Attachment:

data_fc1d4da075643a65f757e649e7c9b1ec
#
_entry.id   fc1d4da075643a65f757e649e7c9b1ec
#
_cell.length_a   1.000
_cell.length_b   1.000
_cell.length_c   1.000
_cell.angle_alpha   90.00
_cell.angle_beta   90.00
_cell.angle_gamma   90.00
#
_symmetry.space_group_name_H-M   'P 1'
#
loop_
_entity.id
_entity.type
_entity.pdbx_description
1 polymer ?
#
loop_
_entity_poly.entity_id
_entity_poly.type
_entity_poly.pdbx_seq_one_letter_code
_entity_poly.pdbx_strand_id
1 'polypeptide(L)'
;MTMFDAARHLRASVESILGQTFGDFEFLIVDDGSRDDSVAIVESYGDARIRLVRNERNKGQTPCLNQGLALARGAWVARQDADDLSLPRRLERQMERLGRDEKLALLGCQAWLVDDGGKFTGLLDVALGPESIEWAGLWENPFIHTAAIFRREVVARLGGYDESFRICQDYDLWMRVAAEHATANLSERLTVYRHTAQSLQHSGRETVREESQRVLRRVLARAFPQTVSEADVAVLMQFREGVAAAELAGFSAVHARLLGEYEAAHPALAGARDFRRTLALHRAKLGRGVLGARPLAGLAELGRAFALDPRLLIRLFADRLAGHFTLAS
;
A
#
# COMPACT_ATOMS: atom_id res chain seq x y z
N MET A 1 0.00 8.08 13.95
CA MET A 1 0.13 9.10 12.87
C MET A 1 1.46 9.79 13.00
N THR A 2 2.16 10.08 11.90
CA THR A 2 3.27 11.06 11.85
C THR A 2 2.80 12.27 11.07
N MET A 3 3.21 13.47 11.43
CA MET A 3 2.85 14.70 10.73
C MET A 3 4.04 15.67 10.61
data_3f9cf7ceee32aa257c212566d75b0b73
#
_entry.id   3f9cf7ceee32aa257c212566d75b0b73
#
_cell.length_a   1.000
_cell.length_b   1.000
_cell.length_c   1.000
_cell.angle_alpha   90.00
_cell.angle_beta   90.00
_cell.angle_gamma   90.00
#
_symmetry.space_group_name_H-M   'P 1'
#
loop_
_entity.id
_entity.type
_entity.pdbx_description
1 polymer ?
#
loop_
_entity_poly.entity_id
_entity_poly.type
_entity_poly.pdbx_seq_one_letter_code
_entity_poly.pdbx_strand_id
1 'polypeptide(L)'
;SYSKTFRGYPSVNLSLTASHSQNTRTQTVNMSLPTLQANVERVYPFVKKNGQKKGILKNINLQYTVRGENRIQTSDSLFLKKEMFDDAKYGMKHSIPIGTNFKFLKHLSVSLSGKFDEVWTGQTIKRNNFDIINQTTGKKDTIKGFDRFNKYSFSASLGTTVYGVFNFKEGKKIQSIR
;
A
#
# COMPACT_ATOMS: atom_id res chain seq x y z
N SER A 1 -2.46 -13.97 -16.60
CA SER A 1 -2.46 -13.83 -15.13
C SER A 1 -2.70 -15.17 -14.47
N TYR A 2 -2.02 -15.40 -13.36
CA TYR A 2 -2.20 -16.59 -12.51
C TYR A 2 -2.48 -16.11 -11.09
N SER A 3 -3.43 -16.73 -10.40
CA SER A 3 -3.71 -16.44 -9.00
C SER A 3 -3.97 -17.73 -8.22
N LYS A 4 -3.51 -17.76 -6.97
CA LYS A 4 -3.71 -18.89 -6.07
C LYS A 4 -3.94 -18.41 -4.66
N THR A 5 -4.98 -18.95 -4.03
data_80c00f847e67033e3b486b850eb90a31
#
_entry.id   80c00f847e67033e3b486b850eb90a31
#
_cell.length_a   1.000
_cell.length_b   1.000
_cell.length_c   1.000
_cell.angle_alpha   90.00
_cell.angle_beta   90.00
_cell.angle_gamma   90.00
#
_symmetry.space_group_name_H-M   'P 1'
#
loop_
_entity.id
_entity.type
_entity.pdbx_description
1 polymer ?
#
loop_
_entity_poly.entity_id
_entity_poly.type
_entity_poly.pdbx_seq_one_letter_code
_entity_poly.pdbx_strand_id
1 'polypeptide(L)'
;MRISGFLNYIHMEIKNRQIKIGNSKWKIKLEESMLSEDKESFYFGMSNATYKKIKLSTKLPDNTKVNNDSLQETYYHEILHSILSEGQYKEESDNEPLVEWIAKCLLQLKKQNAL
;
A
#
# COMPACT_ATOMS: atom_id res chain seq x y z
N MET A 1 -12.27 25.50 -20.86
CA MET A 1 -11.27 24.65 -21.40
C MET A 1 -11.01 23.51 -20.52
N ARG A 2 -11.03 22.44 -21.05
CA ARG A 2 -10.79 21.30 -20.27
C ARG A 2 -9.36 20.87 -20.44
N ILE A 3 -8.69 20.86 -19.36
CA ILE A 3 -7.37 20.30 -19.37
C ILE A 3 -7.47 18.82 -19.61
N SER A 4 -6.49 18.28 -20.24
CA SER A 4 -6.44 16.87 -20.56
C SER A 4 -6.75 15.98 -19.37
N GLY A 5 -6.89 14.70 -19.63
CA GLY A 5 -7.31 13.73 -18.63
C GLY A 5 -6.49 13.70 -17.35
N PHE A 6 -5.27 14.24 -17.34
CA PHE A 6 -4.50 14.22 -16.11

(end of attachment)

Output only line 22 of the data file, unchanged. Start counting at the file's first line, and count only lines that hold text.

_entity_poly.type